Degenerate Art: The Attack on Modern Art in Nazi Germany

The term "degenerate" was adopted by the Nazis as part of its campaign against modern art. Many works branded as such were seized from museums and private collections,and a three-year traveling exhibition crisscrossed Germany and Austria to put this art on display. Afterward most works were sold, lost, or presumed destroyed. Curator Olaf Peters talks about the exhibition “Degenerate Art: The Attack on Modern Art in Nazi Germany, 1937” exhibition at the Neue Galerie. The show includes works by Max Beckmann, George Grosz, Ernst Luwig Kirchner, Paul Klee, Oskar Kokoschka, and Emil Nolde, among others. It includes approximately 50 paintings and sculptures, 30 works on paper, and several posters, as well as photographs and other memorabilia. One room will contrast so-called "Degenerate Art" with officially sanctioned art of the period, including works shown at the 1937 "Great German Art Exhibition" in Munich. The exhibition is on view at the Neue Galerie March 13–June 30, 2014.

Ernst Ludwig Kirchner (1880-1938). A Group of Artists (The Painters of the Brücke), 1925-26. Oil on canvas, 66 1/8 x 49 5/8 in. (168 x 126 cm). Museum Ludwig, Cologne
Ernst Ludwig Kirchner (1880-1938). A Group of Artists (The Painters of the Brücke), 1925-26. Oil on canvas, 66 1/8 x 49 5/8 in. (168 x 126 cm). Museum Ludwig, Cologne

From the exhibition “Degenerate Art: The Attack on Modern Art in Nazi Germany, 1937,” on view at the Neue Galerie through June 30, 2014.

( Photo: © Rheinisches Bildarchiv Cologne )
Lasar Segall (1891-1957). Eternal Wanderers, 1919. Oil on canvas, 54 3/8 x 72 ½ in. (138 x 184 cm). Lasar Segall Museum, IBRAM/Ministry of Culture
Lasar Segall (1891-1957). Eternal Wanderers, 1919. Oil on canvas, 54 3/8 x 72 ½ in. (138 x 184 cm). Lasar Segall Museum, IBRAM/Ministry of Culture

From the exhibition “Degenerate Art: The Attack on Modern Art in Nazi Germany, 1937,” on view at the Neue Galerie through June 30, 2014.

( Photo: Jorge Bastos )
Ernst Barlach (1870-1937). The Beserker, 1910. Bronze, 21 ½ x 28 7/8 x 10 3/8 in. (54.5 x 73.4 x 26.4 cm).
Ernst Barlach (1870-1937). The Beserker, 1910. Bronze, 21 ½ x 28 7/8 x 10 3/8 in. (54.5 x 73.4 x 26.4 cm).

From the exhibition “Degenerate Art: The Attack on Modern Art in Nazi Germany, 1937,” on view at the Neue Galerie through June 30, 2014.

( © Ernst Barlach Haus – Stiftung Hermann F. Reemtsma, Hamburg )
Oskar Kokoschka (1886-1980). Poster with Self-Portrait for Der Sturm magazine, 1910. Colored lithograph, 26 3/8 x 17 5/8 in. (67 x 44.7 cm).
Oskar Kokoschka (1886-1980). Poster with Self-Portrait for Der Sturm magazine, 1910. Colored lithograph, 26 3/8 x 17 5/8 in. (67 x 44.7 cm).

From the exhibition “Degenerate Art: The Attack on Modern Art in Nazi Germany, 1937,” on view at the Neue Galerie through June 30, 2014.

( © Neue Galerie New York. Gift of Leonard A. Lauder © 2014 Fondation Oskar Kokoschka/Artists Rights Society (ARS), New York/ ProLitteris, Zürich )
Max Beckmann (1884-1950.) Departure, Frankfurt 1932, Berlin 1933-35. Oil on canvas, 84 ¾ x 39 ¼ in. (215.3 x 99.7 cm). The Museum of Modern Art, New York. Given anonymously (by exchange)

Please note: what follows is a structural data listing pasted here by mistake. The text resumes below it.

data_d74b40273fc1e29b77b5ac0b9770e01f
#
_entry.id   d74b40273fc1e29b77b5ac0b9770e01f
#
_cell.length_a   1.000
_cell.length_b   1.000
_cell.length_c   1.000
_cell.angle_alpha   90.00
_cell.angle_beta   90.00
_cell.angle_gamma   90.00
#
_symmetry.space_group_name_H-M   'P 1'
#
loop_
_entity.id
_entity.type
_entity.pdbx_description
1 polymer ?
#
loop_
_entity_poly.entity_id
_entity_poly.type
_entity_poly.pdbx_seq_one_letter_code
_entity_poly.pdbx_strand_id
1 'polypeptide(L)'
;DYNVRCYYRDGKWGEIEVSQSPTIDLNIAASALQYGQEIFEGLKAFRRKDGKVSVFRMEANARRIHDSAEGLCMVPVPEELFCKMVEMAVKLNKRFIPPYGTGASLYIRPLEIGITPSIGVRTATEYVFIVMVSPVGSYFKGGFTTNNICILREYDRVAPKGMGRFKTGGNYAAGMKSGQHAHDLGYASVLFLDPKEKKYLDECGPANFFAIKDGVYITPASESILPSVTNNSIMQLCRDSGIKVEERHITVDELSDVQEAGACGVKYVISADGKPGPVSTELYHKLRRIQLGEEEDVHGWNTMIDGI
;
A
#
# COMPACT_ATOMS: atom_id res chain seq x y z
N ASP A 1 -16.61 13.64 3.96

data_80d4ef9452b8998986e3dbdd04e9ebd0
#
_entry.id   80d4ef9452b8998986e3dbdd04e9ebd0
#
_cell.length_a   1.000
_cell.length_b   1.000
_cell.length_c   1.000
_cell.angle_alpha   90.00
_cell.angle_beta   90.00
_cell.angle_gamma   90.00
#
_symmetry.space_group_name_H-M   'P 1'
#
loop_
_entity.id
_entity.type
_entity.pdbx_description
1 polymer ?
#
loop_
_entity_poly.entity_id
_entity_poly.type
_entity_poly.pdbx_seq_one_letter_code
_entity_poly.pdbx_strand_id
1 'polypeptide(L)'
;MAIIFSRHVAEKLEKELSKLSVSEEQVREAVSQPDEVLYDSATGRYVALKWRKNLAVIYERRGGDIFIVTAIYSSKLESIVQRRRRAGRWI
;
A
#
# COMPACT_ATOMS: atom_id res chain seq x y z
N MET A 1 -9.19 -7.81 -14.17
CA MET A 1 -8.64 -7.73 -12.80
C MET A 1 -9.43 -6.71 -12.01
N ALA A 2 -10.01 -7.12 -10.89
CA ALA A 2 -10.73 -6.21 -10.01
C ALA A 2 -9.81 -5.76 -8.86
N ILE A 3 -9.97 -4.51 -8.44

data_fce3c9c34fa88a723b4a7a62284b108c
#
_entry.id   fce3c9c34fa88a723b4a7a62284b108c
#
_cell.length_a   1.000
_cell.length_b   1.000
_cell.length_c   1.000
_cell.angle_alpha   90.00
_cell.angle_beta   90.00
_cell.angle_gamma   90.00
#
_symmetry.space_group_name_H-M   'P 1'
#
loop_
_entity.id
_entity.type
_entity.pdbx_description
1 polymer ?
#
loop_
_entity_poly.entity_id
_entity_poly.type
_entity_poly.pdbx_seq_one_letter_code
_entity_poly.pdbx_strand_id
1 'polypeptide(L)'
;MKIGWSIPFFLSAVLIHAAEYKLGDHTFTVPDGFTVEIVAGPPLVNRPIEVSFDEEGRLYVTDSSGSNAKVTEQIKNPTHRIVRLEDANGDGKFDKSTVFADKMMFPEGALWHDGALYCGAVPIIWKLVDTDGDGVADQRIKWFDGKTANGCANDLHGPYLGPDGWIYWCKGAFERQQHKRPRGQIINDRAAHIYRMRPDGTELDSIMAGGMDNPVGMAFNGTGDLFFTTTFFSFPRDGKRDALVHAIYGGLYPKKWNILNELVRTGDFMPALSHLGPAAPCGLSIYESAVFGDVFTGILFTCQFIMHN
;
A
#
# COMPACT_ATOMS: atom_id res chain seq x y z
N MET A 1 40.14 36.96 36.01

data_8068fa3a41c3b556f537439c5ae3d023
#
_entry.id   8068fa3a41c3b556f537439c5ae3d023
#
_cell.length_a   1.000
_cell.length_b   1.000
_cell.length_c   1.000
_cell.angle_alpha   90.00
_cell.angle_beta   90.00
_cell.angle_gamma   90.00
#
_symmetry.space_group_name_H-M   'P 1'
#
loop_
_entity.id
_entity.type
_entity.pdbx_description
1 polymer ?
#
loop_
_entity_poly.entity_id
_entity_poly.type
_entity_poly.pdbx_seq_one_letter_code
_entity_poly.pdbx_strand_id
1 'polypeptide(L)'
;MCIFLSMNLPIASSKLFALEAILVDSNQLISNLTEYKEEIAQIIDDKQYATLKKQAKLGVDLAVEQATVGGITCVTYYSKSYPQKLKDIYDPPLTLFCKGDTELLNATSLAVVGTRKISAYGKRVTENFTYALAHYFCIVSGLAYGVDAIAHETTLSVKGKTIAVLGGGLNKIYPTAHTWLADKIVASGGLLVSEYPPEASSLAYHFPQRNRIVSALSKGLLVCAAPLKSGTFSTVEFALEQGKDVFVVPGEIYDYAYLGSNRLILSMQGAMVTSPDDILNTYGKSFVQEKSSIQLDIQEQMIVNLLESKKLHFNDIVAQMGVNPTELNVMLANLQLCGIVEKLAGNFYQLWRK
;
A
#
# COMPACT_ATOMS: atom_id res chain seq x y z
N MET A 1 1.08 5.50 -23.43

Max Beckmann (1884-1950.) Departure, Frankfurt 1932, Berlin 1933-35. Oil on canvas, 84 ¾ x 39 ¼ in. (215.3 x 99.7 cm). The Museum of Modern Art, New York. Given anonymously (by exchange)

From the exhibition “Degenerate Art: The Attack on Modern Art in Nazi Germany, 1937,” on view at the Neue Galerie through June 30, 2014.

Adolf Ziegler (1892-1959) The Four Elements: Fire (left wing), Earth and Water (center panel), Air (right wing), 1937
Adolf Ziegler (1892-1959) The Four Elements: Fire (left wing), Earth and Water (center panel), Air (right wing), 1937

Oil on canvas, 66 7/8 x 106 ¼ in. (170 x 270 cm). Pinakothek der Moderne, Bayerische Staatsgemaeldesammlungen, Munich

From the exhibition “Degenerate Art: The Attack on Modern Art in Nazi Germany, 1937,” on view at the Neue Galerie through June 30, 2014.

( Photo credit: bpk, Berlin/Art Resource, NY )
Paul Klee (1879-1940). The Angler, 1921. Watercolor, transfer drawing and ink on paper, 18 7/8 x 12 3/8 in. (50.5 x 31.8 cm). The Museum of Modern Art, New York. John S. Newberry Collection
Paul Klee (1879-1940). The Angler, 1921. Watercolor, transfer drawing and ink on paper, 18 7/8 x 12 3/8 in. (50.5 x 31.8 cm). The Museum of Modern Art, New York. John S. Newberry Collection

From the exhibition “Degenerate Art: The Attack on Modern Art in Nazi Germany, 1937,” on view at the Neue Galerie through June 30, 2014.

( Digital Image © 2014 The Museum of Modern Art/Licensed by SCALA/ Art Resource, NY © 2014 Artists Rights Society (ARS), New York )
Adolf Hitler and other Nazi officials (Hoffmann, Willrich, Hansen, and Ziegler) standing by the Dada wall at the “Entartete Kunst” (Degenerate Art) exhibition, July 16, 1937.
Adolf Hitler and other Nazi officials (Hoffmann, Willrich, Hansen, and Ziegler) standing by the Dada wall at the “Entartete Kunst” (Degenerate Art) exhibition, July 16, 1937.

Paintings by Vasily Kandinsky, Paul Klee, and Kurt Schwitters have been deliberately hung askew and are accompanied by a slogan penned by George Grosz. This photo was published in the Nationalist Observer, South German (Süddeutsche) issue, No. 199, July 18, 1937. Staatsbibliothek zu Berlin Stiftung Preussischer Kulturbesitz, Berlin, Germany. bpk, Berlin, Art Resource, NY

From the exhibition “Degenerate Art: The Attack on Modern Art in Nazi Germany, 1937,” on view at the Neue Galerie through June 30, 2014.

of